9. Best way to spend a Saturday in Dulwich Village as a local?

Hands down, the best way to spend a Saturday in Dulwich is in the park. Everyone is there with their families and there is plenty of space to spread out with a picnic, or enjoy food from the cafe. The kids love the play area, and you are bound to run into people you know there which is always fun. I also like to participate in the Park Run on Saturday mornings in Dulwich Park where you join a hundred or so other runners for a free timed 5K.

10. How much would an Uber to Oxford Circus cost you (approximately)?

£20

11. What are three great schools in your neighbourhood? Are they State or Fee Paying?

Dulwich is known for its schools. There is Dulwich College (founded in 1619) which is a boarding and day school for boys, James Allen’s Girls’ School which is ranked in the top ten of UK secondary schools, and Alleyn’s which is one of the country’s leading co-ed day schools. All of the aforementioned schools are fee paying, but we also have very highly ranked state schools as well. We are really lucky here and definitely spoiled for choice in terms of schools!


Looking for the perfect London neighbourhood for you? Check out my previous guides to Shepherds Bush and Chelsea


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Posted on August 11, 2017 and filed under neighbourhood guide.

Outlander + My 5 Favourite Castles in Scotland

I had planned to get my nails done before having Edie, but, alas, she came early and so me and my overgrown hooves had to deal with not looking their best during her first few weeks of life. Fast-forward one month and I managed to sneak away for a trip to the cheapest nail salon in our neighbourhood to finally get my nails done. Since I was wedging this between a trip to the fabric shop and Tyler taking the kids to the park, I didn’t have an appointment. When I walked in, they told me it would be 20 minutes before they could help me, and I gladly parked it until it was my turn.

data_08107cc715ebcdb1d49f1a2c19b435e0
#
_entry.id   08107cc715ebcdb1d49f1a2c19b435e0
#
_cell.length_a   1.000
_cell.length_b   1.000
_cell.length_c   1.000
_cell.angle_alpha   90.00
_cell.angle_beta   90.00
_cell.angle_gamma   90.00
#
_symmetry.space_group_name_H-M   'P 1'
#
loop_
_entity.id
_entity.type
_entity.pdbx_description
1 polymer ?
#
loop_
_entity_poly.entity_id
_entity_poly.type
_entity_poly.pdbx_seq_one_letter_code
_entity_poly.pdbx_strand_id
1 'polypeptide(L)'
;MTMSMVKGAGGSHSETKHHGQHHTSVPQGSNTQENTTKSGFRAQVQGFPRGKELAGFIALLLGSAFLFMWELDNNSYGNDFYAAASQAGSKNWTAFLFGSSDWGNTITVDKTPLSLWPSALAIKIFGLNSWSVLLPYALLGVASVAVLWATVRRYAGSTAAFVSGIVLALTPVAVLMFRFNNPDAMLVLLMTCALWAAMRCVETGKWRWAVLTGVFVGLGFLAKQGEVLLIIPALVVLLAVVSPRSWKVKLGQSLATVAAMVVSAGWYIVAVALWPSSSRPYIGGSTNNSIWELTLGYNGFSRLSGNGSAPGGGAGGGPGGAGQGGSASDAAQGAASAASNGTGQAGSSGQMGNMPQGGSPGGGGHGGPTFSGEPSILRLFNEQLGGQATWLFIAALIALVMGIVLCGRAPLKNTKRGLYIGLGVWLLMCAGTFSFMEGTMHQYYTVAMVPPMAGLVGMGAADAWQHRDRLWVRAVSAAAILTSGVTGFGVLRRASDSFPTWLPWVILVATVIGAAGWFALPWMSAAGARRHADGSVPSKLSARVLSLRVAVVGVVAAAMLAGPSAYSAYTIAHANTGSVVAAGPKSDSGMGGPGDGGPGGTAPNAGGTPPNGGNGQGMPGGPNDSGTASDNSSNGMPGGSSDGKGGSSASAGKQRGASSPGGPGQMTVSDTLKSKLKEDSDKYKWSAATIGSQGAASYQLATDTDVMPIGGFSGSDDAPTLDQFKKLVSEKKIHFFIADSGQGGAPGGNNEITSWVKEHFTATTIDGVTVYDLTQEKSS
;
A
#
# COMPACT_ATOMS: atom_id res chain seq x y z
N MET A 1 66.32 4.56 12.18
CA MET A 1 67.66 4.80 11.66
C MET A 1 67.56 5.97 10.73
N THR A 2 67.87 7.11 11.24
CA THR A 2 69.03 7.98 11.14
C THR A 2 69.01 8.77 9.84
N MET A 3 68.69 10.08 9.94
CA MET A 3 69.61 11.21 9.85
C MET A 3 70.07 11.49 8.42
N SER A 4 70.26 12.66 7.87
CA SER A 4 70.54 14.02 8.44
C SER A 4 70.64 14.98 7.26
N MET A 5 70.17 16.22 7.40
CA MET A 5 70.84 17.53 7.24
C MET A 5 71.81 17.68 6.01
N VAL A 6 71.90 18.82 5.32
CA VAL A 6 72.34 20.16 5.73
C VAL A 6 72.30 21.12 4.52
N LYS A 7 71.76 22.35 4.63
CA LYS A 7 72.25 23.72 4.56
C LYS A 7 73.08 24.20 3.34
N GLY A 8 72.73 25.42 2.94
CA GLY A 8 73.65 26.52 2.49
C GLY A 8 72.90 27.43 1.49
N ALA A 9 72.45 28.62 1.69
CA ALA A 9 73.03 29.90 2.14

With my phone dead and nothing else to do, I glanced around to find something to read. All of the magazines were at least a year old- literally, the newest featuring Princess Charlotte’s first birthday, but I found a copy of a DEPARTURES magazine that wasn’t entirely from another century. I grabbed it and spent the next hour absorbing every single letter within that tattered and faded issue. I skimmed ads for luxury cruises, read about trends in Shanghai’s food scene… and, eventually, landed on an article where an editor journeys around Scotland to trace the steps of the scenes from the show, Outlander. A show that I had previously assumed to be included motorcycles and ponytailed men in chunky metal-toed boots. (Why you ask? I honestly have no clue. Was there some old TNT series that had a similar name and premise? I digress.)